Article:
- Series: The American Crisis Series: Books on the Civil War Era (Book 15)
- Hardcover: 116 pages
- Publisher: Rowman & Littlefield Publishers (January 1, 2004)
- Language: English
- ISBN-10: 0842029605
- ISBN-13: 978-0842029605
- Product Dimensions: 6.3 x 0.7 x 8.8 inches
- Shipping Weight: 11 ounces (View shipping rates and policies)
- Average Customer Review: 5 customer reviews
- Amazon Best Sellers Rank: #4,613,648 in Books (See Top 100 in Books)
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Tariffs, Blockades, and Inflation: The Economics of the Civil War (The American Crisis Series: Books on the Civil War Era)
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A readable, enjoyable treatise that introduces the works of many economists operating under the Austrian approach. (H-Net: Humanities and Social Science Reviews Online)
The authors have an important story to tell. Tariffs, Blockades, and Inflation: The Economics of the Civil War is well done and presents important economic concepts, analyses of the blockades, the efforts of both sides to finance the war, and the consequences of the war. This new text will be useful in courses on the Civil War and American economic history. (Glenn Linden, Southern Methodist University)
An extremely penetrating work that broadens our understanding of the great sectional conflict we call the Civil War―a war that not only changed forever the cultural fabric of the United States but inexorably altered the government established by the Farmers. (Chronicles: A Magazine of American Culture)
Mark Thornton and Robert Ekelund, Jr. manage, within the covers of a slim volume, to supply fresh insights into the economic and political forces that led to war, contributed to the Confederacy's defeat, and shifted governmental power permanently toward the center. . . . Consistently spirited and thought-provoking, Tariffs, Blockades, and Inflation is a distinctive addition to the literature on the Civil War and to economic history more generally. . . . [Tariffs, Blockades, and Inflation] breaks new ground in applying neoclassical economic theory and public choice reasoning to the analysis of a pivotal and endlessly fascinating period in U.S. history. . . . Tariffs, Blockades, and Inflation is must reading for public choice economists, economic historians, and students who want-or can be assigned to want-a concise, user-friendly introduction to economic principles and their application. (William F. Shughart II, J. Fish Smith Professor in Public Choice, Utah State University Public Choice)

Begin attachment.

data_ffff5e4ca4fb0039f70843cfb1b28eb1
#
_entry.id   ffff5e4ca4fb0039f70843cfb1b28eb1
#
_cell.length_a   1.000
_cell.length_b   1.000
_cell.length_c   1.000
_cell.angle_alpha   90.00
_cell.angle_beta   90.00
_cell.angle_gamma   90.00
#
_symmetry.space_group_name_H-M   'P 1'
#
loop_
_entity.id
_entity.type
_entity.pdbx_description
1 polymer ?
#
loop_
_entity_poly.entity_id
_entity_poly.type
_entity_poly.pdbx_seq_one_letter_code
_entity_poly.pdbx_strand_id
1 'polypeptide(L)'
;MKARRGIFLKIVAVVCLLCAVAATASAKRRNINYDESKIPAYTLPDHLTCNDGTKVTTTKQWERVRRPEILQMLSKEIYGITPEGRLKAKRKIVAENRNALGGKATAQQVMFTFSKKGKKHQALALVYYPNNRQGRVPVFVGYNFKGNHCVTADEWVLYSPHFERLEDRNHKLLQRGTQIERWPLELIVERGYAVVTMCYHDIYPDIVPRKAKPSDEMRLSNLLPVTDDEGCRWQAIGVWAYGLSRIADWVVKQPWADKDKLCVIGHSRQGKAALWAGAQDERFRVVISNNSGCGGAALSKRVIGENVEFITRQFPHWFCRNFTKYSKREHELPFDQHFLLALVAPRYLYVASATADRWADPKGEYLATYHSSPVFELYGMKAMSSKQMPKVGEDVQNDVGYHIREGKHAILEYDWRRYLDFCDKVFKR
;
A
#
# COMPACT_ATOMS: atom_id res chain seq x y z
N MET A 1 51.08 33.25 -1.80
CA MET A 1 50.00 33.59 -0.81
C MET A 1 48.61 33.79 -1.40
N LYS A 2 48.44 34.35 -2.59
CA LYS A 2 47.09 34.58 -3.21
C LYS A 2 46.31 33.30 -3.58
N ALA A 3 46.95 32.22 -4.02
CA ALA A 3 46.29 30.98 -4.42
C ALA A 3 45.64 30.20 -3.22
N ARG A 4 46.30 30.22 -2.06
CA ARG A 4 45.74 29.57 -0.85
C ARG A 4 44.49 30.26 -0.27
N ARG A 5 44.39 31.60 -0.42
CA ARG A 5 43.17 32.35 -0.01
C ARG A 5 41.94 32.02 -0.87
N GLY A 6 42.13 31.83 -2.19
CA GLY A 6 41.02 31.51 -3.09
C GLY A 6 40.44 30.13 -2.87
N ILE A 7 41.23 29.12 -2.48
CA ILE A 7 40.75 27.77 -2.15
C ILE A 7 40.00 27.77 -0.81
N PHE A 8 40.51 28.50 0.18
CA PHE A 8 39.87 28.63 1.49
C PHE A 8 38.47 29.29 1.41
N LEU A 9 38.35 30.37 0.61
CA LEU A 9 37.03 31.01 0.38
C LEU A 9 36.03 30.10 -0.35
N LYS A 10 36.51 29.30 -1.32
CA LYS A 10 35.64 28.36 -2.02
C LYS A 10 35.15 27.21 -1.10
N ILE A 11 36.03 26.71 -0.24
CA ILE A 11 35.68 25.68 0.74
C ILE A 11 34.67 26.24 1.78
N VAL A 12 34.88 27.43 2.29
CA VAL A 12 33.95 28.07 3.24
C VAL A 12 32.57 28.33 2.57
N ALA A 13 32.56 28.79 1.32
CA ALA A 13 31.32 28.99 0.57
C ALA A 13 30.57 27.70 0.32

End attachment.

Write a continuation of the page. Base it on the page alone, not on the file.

In concise and clear prose Professors Mark Thornton and Robert Ekelund use basic economics to explain the causes, outcome, and consequences of the Civil War. (John Majewski, University of California, Santa Barbara The Freeman: Ideas On Liberty)
Want to know why the South lost the Civil War? The answer is in this delightful, scholarly book. (Robert Tollison, Clemson University)
For readers unfamiliar with the Austrian approach to economics, the two authors offer a readable, enjoyable treatise that introduces the works of many economists operating under the Austrian approach. . . . The authors have capably introduced readers to the burgeoning corpus of Austrian analysis of the war. (David G. Surdam H-Net: Humanities and Social Science Reviews Online)
Mark Thornton and Robert B. Ekelund, Jr. have written a concise synthesis of economic change during the Civil War. (Jane Flaherty, Texas A&M University H-Civwar)
About the Author
Mark Thornton is senior fellow at the Ludwig von Mises Institute and book review editor of the Quarterly Journal of Austrian Economics. Robert B. Ekelund, Jr., is the Edward K. and Catherine L. Lowder Eminent Scholar at Auburn University and Vernon F. Taylor Visiting Distinguished Professor at Trinity University in San Antonio, Texas.
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The highlights---Slavery a factor, yes, but as an economic issue, much more than a moral issue. Tariffs a factor, yes, but the uncertainty about future rates, with the election of Republican Lincoln, more than the immediate antebellum rates. The Anaconda Plan worked, yes, but with a great assist from the South with its impressments, embargo, and "luxury" taxes, the Rhett Butler effect. The relationship between the financing of the war (a lot of inflation,yes) and The Wonderful Wizard of Oz. When one ponders today's current account deficit, the Civil War's economics do not represent the distant past.
All in all, a book of around 160 pages including introduction,index and bibliography full of interesting interpretations of things which I thought I knew so well, yet didn't.
Modern revisionist want people to believe that America fought a civil war for moral reasons. The simple truth of the matter is that America fought a civil war for the exact same reasons every other war in history has been fought. Money, Power & Control.
A fast and easy weekend read that is full of historical facts. Should be on the reading list of every Civil War and economics junkie.